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  • Writer's picture Brian E Pearson

From Hair to Haberdashery

Photo Credit: Doug Seville

I returned home from my Vision Quest last summer bearing a new name. It came to me on the third day of my solo, which was the fourth day of my fast. I was feeling weak and light-headed. It's hard to know if it rose up from the depths of my soul or dropped down from the unhinged flight of my imagination. Either way, it stuck: Silver Hair.


The name had significance in two ways. One touched on the reason for my Quest in the first place. I was seeking a threshold to mark my seventieth birthday and my passage into the next chapter of my life. In recent years I had become the recipient of the respect, the deference even, of younger men who saw in me an older gent with something to say. Some held doors open for me. Some called me "Sir." I didn't always recognize that elder statesman within myself, so I hoped the Quest might help me own my ageing and step into this new role. Silver Hair seemed to do the trick.


But the name also described a phenomenon that happens to me when my hair grows long and unattended. It explodes into a big, frizzy, Brillo pad, like clown hair. In pictures of me from my late teens (the pic above was taken in 1971) I'm a poster child for the natural-born Afro. My Vision Quest, camping in the mountains of Colorado--without baths, showers, or mirrors--meant that I was wandering around base camp with what I can only imagine was a wild nimbus of grey hair surrounding my head. I even started calling my Quest, "Eleven Days Without Hair Product." So, there was that.


Since that time, because of my new name--something I didn't share with many people at first, preferring to wear it inwardly--I've been letting my hair grow. If you're going to have a name like Silver Hair, you should have something to show for it. I realized that I'd always wanted long hair but that I'd been held back by my need to fit in with the various communities to which I was connected. This included both the clergy, with their outdated hair styles (if they had hair at all), and also the close-cropped corporate world inhabited by many of my parishioners.


But if I was to allow my hair to grow, blowing like the Spirit where it willed, it had to be more than a fashion statement. Long hair on older men isn't generally a good look, the thin ponytails and, worse, the tight man buns being sadly risible, a transparent attempt to reclaim a long-gone youth. And it couldn't be about the low-maintenance convenience of it. If anything, long hair is more work and often nothing but an irritant. No, it had to be deeper than that.


Growing my hair was in fact an attempt to express something that had wanted to come out of me for a very long time, something that aligned me with artists and creative types more than with church and business people. Behind everything I have done, being creative has seemed closest to my God-given nature, whether writing or playing music or talking to people for my podcast. The outward look of my hair was actually becoming an expressive vehicle for the inner calling of my soul.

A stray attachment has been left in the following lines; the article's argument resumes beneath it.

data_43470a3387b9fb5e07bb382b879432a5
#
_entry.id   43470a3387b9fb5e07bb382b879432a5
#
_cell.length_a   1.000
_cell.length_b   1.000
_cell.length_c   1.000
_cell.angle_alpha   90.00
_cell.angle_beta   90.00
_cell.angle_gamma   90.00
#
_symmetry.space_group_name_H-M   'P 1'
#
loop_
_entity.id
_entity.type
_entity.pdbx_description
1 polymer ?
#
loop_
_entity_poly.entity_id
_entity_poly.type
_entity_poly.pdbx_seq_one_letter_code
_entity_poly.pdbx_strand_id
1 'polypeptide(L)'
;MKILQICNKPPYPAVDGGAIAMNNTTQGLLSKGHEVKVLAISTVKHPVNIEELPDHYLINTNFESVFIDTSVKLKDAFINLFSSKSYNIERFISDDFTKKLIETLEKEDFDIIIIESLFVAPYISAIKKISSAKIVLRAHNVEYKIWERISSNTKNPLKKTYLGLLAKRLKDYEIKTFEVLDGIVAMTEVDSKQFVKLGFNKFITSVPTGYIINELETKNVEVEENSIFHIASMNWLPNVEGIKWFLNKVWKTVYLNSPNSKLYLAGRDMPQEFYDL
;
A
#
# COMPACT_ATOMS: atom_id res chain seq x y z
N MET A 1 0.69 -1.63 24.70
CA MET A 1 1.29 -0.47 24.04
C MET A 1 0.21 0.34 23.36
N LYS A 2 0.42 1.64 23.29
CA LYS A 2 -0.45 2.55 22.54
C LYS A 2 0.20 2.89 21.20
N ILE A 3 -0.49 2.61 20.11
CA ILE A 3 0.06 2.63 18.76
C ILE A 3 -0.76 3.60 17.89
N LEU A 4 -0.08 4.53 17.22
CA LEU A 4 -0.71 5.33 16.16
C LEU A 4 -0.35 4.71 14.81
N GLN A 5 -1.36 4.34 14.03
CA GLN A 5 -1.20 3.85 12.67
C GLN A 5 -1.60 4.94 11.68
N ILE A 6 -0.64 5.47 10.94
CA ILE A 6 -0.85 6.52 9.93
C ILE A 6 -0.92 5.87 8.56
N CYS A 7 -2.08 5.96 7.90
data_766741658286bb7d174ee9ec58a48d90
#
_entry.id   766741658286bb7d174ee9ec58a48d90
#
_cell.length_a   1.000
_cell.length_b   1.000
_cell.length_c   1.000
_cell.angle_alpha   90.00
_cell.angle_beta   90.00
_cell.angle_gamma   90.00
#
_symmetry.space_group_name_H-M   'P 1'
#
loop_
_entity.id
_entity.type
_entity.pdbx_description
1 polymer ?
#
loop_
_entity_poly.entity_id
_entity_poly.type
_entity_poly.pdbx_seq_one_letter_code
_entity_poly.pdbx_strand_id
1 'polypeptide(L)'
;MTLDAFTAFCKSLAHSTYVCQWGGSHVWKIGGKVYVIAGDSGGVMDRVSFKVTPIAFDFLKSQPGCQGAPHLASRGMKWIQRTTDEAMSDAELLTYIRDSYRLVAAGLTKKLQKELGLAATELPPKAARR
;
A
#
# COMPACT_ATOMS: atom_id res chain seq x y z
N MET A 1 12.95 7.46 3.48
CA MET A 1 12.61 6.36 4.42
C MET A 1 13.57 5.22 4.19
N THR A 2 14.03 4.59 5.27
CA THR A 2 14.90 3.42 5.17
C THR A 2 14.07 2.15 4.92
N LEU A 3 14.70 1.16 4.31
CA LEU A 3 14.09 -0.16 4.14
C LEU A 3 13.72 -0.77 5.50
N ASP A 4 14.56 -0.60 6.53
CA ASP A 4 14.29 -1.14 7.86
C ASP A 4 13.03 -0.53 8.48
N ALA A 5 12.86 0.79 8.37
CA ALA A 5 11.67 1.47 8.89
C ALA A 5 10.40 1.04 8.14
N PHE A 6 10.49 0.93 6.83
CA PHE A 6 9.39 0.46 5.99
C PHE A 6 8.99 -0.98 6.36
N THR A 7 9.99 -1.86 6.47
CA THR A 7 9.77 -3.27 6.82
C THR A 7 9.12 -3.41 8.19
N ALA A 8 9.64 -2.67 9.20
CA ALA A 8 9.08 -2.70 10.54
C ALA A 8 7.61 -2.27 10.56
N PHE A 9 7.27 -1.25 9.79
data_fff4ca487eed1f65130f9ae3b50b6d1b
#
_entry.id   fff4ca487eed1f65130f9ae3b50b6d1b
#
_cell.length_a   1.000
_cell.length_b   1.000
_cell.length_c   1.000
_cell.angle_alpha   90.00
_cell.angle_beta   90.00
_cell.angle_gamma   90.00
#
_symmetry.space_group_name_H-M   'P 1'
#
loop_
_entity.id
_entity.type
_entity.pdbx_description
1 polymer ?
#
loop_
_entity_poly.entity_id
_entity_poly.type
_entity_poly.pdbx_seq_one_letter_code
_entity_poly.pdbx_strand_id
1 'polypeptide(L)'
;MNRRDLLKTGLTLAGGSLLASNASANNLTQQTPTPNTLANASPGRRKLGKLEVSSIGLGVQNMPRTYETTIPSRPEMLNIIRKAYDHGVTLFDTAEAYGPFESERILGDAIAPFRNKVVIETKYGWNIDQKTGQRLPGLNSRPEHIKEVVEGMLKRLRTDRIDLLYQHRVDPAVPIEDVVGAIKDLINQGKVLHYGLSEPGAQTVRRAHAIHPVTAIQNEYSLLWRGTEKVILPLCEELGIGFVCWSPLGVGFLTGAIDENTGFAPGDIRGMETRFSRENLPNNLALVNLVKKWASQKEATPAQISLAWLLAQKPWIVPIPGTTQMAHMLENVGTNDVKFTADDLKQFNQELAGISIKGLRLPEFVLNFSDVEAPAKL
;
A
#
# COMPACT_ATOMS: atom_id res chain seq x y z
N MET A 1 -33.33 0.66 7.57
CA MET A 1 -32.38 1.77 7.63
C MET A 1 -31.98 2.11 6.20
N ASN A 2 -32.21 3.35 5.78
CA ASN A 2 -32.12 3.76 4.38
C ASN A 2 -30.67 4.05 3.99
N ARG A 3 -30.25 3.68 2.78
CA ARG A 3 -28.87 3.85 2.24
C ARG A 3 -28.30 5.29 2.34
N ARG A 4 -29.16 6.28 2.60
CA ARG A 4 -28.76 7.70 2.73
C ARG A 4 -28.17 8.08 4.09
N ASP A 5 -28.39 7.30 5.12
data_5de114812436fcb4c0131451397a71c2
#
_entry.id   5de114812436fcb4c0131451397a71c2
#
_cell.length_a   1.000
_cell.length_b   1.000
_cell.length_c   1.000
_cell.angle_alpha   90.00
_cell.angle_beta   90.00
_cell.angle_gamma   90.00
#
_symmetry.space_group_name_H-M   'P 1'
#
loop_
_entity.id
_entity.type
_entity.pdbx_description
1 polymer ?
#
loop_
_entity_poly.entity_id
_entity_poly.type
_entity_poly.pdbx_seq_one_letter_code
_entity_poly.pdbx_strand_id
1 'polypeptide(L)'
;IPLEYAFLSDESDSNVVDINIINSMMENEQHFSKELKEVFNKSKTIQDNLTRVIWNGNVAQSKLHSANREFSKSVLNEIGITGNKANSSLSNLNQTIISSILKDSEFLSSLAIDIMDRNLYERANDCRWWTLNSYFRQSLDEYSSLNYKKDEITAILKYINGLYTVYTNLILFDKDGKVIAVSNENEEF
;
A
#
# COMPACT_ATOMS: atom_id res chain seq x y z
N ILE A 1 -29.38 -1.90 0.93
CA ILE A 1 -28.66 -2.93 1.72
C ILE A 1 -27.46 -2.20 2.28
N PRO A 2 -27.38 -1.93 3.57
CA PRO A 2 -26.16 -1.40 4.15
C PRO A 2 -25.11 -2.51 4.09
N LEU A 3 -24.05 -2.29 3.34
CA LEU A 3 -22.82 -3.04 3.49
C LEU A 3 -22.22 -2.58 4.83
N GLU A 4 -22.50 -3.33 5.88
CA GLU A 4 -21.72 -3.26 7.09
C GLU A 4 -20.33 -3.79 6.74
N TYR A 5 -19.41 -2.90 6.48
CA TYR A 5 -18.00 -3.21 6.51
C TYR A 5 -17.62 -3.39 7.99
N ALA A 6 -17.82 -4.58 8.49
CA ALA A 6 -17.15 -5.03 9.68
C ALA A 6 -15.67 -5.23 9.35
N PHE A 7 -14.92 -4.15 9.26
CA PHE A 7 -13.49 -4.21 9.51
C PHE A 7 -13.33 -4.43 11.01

When I wanted to talk with someone about all this, someone who would understand this hair / soul connection, I had to look no further than my friend Barry Foster. As a priest, Barry held executive positions with two Anglican dioceses. He moved within the church world more confidently than most. As a good dresser--dashing, well put together, tastefully self-expressive--he put most clergy to shame by his sartorial smartness, which, admittedly, wasn't that hard to do. This placed him, by appearances alone, within the upper echelons of ecclesiastical power and influence. He was a competent man who knew who he was and he wasn't afraid to let his clothes announce that to the world on his behalf.


Our conversation for The Mystic Cave explores the connections between how we dress and who we are. Given that our outer appearance reflects our inner realty, whether we are intentional about that or not, our clothing is saying something to the world about who we are. It matters if our shoes are polished or scuffed, our clothes prim or fanciful, our hair short or long. And if the connection works that way, from the inside out, does it work the other way, as well, our outer appearance actually informing and shaping our inner reality? Can we dress ourselves into becoming the person Soul is calling us to be? Can our haberdashery, or our hair for that matter, actually change us?


To hear our conversation, just press the Play button, below.



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